December 2018 with his then handler Mark Stevens. He had been inconsistent on his tracking during the course but he had been outstanding on every other exercise.

Although successfully completing his end of course tracking tests there was a concern that once he began operational deployment his inconsistency might make it difficult for him to make the transition from training to operational work.

Despite his handler Mark’s best effort that is exactly what happened. It soon became apparent that a significant period of tracking training would be required to correct this problem.
Instructor Graham Attwood who had instructed Mark and PD Brock on their course knew from his time on the course that PD Brock could track and believed that PD Brock had it in him to succeed.

Graham took him to live with his family while he undertook several months remedial tracking work with him. 

Because there was no guarantee that Instructor Graham Attwood could rectify the situation with PD Brock his handler Mark had to start another course with a new dog PD Drake.

Mark was obviously devastated to lose PD Brock not least because he was very much part of the family but also because he had worked so hard to make it a success.

I imported PD Brock ( Formerly Quest ) with his sister Queni from their breeder Walther Verbruggen Belgium in October 2017 aged 15 weeks.

Here is PD Brock ( Formerly Quest) being collected by his puppy walkers Mitzi, Colin and their son
Luke to start his journey.

Instructor Graham Attwood made good progress with PD Brock and so when West Mercia Police dog section were looking for a dog for their Initial Police dog course arrangements were made for PD Brock to be allocated to Marcus a first time handler starting on their section.

I went to see him 2 weeks ago when PD Brock had completed 11 weeks of his Initial course to see how he was getting on. I saw Marcus do a very good track with him.

His Instructor Ash Oliver told me that when they first started with PD Brock he was still inconsistent regularly overshooting changes of direction but that they went back to basics for quite some time and eventually the penny dropped.

Instructor Ash told me it had been hard work but they were now really pleased with him. They took the same view as our force that he was so promising in all the other areas of his work that he was worth persevering with.

Marcus told me that he and his family adore him. Marcus told me that he had always wanted to be a dog handler and that he couldn’t be more pleased starting out with a dog like PD Brock.

My thanks go to Graham Attwood for persevering with PD Brock. I am also grateful to Instructor Ash Oliver and handler Marcus of West Mercia for giving him this opportunity. I am also grateful to Mark Stevens who couldn’t have done any more than he did to try and make it work with PD Brock.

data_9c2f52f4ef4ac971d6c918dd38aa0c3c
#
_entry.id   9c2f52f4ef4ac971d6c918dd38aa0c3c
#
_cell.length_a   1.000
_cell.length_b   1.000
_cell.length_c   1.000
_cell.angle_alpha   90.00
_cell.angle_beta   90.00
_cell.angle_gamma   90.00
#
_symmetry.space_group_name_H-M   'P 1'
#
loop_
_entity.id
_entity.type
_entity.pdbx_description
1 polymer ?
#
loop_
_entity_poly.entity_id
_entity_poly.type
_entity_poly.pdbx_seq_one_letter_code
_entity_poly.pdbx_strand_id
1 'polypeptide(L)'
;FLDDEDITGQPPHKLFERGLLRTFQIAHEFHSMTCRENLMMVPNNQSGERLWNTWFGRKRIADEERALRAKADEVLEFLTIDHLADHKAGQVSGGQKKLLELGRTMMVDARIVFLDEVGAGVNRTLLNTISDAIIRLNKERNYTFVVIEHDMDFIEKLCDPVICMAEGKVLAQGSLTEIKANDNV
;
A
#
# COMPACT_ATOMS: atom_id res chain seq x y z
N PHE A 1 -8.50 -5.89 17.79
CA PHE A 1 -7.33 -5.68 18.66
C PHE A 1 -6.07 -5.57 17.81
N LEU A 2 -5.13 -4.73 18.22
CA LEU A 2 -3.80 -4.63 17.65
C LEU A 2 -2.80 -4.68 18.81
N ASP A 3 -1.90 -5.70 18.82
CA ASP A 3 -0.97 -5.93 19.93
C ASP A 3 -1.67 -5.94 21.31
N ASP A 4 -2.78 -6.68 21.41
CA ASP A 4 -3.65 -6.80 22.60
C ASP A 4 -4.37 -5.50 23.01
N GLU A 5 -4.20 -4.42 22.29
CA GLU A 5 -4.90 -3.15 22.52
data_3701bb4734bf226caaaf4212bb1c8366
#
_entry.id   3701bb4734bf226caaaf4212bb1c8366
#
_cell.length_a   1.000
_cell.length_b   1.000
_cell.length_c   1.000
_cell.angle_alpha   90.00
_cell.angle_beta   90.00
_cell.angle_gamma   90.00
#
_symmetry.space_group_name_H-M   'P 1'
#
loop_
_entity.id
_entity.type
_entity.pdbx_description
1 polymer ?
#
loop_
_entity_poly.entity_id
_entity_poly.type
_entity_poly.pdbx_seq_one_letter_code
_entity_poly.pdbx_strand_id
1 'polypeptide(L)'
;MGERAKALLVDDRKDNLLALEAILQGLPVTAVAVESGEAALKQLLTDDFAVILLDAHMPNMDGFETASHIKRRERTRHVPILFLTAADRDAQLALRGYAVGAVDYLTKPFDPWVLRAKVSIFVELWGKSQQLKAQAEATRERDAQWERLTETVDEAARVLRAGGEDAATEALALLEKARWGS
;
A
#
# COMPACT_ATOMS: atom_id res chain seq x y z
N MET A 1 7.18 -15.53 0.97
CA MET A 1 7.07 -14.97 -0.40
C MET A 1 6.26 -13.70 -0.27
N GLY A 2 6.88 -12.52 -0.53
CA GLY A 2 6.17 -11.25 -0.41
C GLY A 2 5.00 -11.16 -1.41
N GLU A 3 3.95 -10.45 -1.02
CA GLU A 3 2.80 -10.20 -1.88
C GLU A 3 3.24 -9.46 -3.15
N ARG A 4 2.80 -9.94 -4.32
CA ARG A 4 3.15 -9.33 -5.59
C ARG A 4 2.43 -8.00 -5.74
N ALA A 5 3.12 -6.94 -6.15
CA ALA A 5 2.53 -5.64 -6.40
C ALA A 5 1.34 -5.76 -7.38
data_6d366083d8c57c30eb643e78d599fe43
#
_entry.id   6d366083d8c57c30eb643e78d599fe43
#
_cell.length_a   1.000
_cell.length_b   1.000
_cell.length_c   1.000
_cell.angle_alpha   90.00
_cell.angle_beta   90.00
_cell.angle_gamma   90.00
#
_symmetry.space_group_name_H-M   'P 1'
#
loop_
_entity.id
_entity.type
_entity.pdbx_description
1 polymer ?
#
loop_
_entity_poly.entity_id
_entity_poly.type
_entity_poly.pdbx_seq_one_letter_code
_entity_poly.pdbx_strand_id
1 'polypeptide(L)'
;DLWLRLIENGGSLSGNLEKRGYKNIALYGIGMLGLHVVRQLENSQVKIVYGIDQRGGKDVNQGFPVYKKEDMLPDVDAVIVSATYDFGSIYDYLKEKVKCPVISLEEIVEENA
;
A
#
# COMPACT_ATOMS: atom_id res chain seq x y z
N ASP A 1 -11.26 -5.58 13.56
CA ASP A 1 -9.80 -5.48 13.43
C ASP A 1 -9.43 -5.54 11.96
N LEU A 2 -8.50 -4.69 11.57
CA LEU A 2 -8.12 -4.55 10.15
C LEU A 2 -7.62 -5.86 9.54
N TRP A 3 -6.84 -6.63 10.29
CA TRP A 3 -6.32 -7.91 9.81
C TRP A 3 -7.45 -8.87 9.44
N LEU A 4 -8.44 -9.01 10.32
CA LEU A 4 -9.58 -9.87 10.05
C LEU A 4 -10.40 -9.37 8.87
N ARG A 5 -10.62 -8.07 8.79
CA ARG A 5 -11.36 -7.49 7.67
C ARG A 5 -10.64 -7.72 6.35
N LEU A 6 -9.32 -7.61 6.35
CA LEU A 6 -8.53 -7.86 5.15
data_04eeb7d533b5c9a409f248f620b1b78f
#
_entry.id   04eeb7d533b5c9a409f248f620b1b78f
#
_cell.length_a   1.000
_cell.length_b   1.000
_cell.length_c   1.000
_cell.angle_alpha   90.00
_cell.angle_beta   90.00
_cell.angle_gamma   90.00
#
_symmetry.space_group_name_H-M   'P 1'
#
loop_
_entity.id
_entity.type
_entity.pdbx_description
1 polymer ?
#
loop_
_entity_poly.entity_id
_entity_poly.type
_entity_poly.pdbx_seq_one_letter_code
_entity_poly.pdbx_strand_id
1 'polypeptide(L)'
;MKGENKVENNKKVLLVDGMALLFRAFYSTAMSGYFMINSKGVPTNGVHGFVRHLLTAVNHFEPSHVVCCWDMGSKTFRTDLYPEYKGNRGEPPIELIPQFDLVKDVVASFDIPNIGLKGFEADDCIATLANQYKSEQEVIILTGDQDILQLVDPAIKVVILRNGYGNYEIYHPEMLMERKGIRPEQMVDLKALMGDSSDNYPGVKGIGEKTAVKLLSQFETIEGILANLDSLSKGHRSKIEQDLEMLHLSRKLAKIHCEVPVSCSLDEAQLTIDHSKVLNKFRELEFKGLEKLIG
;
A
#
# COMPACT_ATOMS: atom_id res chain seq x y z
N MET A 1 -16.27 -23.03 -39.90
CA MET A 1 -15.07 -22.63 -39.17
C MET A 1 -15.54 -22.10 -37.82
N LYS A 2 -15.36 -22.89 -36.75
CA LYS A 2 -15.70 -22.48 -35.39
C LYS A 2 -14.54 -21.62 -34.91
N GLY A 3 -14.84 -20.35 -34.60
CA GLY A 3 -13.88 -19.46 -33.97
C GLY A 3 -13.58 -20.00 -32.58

It must have been very stressful for Mark and his family but thankfully he is now working successfully with PD Drake and so it would appear everything has turned out well for all concerned.

I am especially pleased for PD Brock’s puppy walkers Mitzi and Colin who raised PD Brock and like all puppy walkers just wanted the best outcome for their dog. They are obviously delighted that he has been given this chance.


In February this year PD Bill went to PC Lee Schofield in South Yorkshire Police dog section to start an Initial Police dog course. PD Bill had originally started a course in our own force in January this year but his handler didn’t complete the course and unfortunately there wasn’t another handler available to continue with PD Bill’s training.

I am happy to report that PD Bill passed with flying colours and is now an operational Police dog with Lee and his other specialist search dogs.

Lee describes him as a superb tracking dog and a bit of a handful which is just what is required for some of the individuals that he will be required to deal with in that part of the country. Lee tells me that he certainly will not be found wanting in that department.

We wish them the best of luck and as always my thanks to the most important people involved the puppy walkers Chris and his son Jake who raised him.

There are further pictures of PD Bill and his puppy walkers in Blog 1 of 2019.


Pictured above are brothers Nero, TPD Nico and sister Nicki  who we acquired from Kazzardsway German shepherds in August 2018.

They have been going great guns in their training but sadly Nero and Nicki both failed their hip x rays and could not be passed as fit to work as operational Police dogs. They were due to start our September 2019 Initial Police dog course and so they have had to be released from the puppy program.

We launched a public appeal for anyone willing to provide them with a loving home and received an incredible 200 plus responses.

Both were placed in new homes within a week. Nicki has gone to a lovely home in Horrabridge with Geoff and Lorraine.

She has settled in very well and they are delighted with her. Nicki only just failed her hip x rays and it is very frustrating because she would have made a super Police dog.
Unfortunately Nero’s experience wasn’t so good as he placed within a home who already had a springer spaniel. The spaniel attacked Nero and so we are now looking for another home for Nero.
I am devastated for Nero’s puppy walkers Chris & Lindsey and Nicki’s puppy walker Margaret who have put so much time and effort into developing them both.


Dino had a great time on holiday with his temporary puppy walkers Eamon and Karen and is now safely back home with them without once ending up in the canal.

I hope to put out a short weekly blog giving an update on the progress of Ella’s litter.

We are still short of 2 puppy walkers and an appeal will be going out this week. It will be a pity if we do not get the required number of puppy walkers because this litter could be really quite special.

From me, Ella and her pups bye for now.